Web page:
Featured speaker Brian Swett, Chief of Environment, Energy, and Open Space for the City of Boston displayed maps, photographs and renderings showing how climate change is expected to impact the city. He explained that 2012 was the warmest year on record in the U.S. by one full degree, and that by 2047, the coldest years will be warmer than today’s warmest. He described several cutting-edge projects Boston has initiated to mitigate the impacts of climate change on the city and its residents. How do parks help? Parks with ample turf areas and trees offer the benefits of soaking up rain water, returning it to the groundwater, and cooling the land. Swett says that areas with trees can be as much as 10 to 15 degrees cooler than those without; a major benefit of our parks. The tree count in Boston Common, the Public Garden, and Commonwealth Avenue Mall totals more than 1,700, and they are cared for by the Friends. For more than four decades we have been working in partnership with the city to protect and enhance these parks. In 2013 alone, under our tree care program, 700 trees were pruned and 1,200 were treated against diseases such as Dutch elm.
Swett encouraged everyone to get involved with Greenovate Boston. According to its website, greenovateboston.org, a community-driven movement aims to get all Bostonians involved in reducing the city’s greenhouse gas emissions 25 percent by 2020 and 80 percent by 2050.
The Shaw Committee of the Friends of the Public Garden recently gathered at the Shaw Memorial on Boston Common to observe a project that began in September. The project is being conducted in response to a detailed report outlining the existing conditions and treatment recommendations for conservation of the stone elements of the Memorial. It is very important to comprehensively repoint all mortar joints to prevent water from entering the monument, and to remove biological growth from the stone.
Augustus Saint-Gaudens’s Shaw/54th Regiment Memorial, located opposite the State House, is the most acclaimed piece of sculpture on the Common. Saint-Gaudens was the foremost American sculptor of his day. After accepting the Shaw Memorial commission in 1884, he took almost fourteen years to complete the job. The enormous bas-relief depicts the mounted Colonel Robert Gould Shaw leading the Massachusetts 54th Regiment, the first all-volunteer black regiment in the Union army. Colonel Shaw, together with many of his men, died at Fort Wagner, South Carolina, in July 1863. The monument was finally unveiled on May 30, 1897, with ceremonies lasting most of the day. The military parade included some old soldiers who had left for war from that very spot.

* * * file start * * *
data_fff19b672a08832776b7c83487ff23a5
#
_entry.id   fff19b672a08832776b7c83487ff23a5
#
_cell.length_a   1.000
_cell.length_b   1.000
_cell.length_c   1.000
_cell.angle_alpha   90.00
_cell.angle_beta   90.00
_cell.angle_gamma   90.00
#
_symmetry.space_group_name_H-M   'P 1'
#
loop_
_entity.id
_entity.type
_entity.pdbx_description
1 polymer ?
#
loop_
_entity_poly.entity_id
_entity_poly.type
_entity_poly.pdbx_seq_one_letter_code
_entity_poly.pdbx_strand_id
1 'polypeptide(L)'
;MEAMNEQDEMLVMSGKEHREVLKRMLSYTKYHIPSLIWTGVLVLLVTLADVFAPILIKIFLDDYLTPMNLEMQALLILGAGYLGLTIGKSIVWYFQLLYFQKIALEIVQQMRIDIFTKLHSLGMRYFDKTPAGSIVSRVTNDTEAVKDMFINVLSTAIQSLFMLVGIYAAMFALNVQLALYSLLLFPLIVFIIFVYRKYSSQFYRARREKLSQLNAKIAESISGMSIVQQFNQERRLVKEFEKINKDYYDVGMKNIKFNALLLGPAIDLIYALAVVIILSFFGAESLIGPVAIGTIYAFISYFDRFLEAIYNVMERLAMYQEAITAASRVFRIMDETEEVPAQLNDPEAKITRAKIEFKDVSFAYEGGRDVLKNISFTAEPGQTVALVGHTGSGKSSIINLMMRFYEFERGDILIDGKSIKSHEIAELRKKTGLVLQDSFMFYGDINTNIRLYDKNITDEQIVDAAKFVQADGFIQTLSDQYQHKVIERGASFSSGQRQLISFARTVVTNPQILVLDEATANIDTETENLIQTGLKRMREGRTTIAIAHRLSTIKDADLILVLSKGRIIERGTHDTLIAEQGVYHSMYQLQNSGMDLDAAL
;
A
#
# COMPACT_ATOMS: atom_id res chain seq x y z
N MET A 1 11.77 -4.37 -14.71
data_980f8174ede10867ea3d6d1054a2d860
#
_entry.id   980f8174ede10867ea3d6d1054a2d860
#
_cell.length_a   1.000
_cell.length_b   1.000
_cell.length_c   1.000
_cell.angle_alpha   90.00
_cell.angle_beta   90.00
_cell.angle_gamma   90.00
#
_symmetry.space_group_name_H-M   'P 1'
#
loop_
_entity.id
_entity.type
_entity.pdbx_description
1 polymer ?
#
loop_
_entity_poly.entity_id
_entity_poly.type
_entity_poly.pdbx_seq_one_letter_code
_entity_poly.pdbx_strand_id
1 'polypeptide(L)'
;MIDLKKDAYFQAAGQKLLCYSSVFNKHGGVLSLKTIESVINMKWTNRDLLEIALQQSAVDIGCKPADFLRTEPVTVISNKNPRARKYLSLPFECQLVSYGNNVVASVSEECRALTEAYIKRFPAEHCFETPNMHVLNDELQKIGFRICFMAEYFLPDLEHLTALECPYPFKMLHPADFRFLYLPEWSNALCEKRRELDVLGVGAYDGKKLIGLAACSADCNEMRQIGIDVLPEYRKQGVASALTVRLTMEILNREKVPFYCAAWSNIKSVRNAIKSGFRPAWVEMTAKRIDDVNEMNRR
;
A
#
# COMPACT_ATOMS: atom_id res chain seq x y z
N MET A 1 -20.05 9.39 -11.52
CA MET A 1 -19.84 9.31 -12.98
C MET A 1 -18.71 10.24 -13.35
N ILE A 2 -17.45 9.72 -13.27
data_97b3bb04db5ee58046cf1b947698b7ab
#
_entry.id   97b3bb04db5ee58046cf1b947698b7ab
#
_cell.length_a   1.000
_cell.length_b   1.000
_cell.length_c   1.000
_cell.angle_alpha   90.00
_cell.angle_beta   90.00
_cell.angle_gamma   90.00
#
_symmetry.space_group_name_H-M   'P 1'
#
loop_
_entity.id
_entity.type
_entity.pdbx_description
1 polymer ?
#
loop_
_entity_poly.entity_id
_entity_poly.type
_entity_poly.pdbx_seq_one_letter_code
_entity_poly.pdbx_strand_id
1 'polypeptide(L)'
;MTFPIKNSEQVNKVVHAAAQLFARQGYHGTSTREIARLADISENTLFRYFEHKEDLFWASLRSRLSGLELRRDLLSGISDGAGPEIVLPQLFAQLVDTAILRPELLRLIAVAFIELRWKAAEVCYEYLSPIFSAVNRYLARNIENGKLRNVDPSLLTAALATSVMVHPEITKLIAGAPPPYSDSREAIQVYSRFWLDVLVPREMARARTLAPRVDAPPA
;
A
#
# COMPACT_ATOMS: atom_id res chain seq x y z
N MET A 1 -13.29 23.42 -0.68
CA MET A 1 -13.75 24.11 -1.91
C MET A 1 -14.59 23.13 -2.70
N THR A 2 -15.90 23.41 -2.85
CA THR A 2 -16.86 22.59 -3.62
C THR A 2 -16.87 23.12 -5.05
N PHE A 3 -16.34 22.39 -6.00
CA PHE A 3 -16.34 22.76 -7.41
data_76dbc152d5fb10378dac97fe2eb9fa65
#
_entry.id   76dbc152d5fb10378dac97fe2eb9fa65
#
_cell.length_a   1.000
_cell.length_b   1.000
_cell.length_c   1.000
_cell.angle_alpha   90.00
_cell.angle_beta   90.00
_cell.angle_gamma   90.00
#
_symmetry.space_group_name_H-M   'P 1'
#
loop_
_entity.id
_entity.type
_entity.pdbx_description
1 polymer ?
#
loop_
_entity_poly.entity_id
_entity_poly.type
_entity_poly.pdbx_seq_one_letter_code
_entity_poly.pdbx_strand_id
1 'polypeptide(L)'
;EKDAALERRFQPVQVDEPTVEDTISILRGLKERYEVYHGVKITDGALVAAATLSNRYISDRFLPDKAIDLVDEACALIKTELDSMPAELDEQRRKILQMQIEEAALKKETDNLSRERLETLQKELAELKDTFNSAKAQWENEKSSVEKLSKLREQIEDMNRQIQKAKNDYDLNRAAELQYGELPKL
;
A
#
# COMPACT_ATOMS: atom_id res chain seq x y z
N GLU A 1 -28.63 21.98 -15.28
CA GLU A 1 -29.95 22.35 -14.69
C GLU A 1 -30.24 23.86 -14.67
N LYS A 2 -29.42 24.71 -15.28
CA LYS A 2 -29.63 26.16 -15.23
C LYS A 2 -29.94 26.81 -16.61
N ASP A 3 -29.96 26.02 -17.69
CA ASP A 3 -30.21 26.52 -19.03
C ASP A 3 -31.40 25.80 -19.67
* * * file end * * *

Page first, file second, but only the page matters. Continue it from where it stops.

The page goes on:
In 1980, the Friends of the Public Garden raised $200,000 to restore and endow the Memorial, which had never been maintained and was in terrible condition. The Friends also established an endowment to ensure its regular care. It was rededicated on its centennial in 1997 with General Colin Powell in attendance.
The Friends of the Public Garden is launching a Public Garden Tour Program in 2015 and is actively recruiting docents to lead the tours. We are looking for men and women who are passionate about the trees, plantings, sculpture, and history of the Public Garden and who want to share that knowledge and enthusiasm with others.
Requirements for the docent program include: attending six trainings a month, which will be held in January and February 2015; committing to giving two tours per month between May and October, 2015; joining or renewing membership in the Friends of the Public Garden. Docents should be out-going and eager to engage in conversation with the public; a loud voice would also be desirable.
Information sessions for the docent program will be held at the Friends office at 69 Beacon Street on Tuesday, September 30 and Tuesday, October 14 at 1:00 p.m. Please email firstname.lastname@example.org or call 617-723-8144 to RSVP.